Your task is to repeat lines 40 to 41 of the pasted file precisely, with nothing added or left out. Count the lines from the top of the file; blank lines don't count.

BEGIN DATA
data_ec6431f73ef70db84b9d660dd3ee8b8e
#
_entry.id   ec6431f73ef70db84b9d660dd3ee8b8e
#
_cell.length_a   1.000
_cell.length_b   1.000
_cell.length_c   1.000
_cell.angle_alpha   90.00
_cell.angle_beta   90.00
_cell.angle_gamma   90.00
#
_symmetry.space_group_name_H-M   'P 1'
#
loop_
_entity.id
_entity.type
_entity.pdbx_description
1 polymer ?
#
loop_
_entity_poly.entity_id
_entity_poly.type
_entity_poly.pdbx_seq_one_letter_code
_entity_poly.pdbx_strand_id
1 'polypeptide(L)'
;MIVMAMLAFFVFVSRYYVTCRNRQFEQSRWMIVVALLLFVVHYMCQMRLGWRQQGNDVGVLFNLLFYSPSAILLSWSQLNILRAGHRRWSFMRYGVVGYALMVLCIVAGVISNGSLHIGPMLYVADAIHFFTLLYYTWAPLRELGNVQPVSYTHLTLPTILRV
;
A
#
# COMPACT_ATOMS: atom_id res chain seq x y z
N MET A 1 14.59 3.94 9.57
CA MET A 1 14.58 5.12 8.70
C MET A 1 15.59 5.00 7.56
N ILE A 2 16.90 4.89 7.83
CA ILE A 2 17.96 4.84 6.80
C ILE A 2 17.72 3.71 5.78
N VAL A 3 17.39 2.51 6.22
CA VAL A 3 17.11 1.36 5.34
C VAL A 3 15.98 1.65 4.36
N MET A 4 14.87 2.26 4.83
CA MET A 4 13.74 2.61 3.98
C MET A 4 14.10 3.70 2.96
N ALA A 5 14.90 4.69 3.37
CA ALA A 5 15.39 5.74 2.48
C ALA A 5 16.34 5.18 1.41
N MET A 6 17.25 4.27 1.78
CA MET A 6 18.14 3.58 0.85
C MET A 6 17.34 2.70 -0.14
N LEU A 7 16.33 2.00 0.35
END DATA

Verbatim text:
N MET A 4 14.87 2.26 4.83
CA MET A 4 13.74 2.61 3.98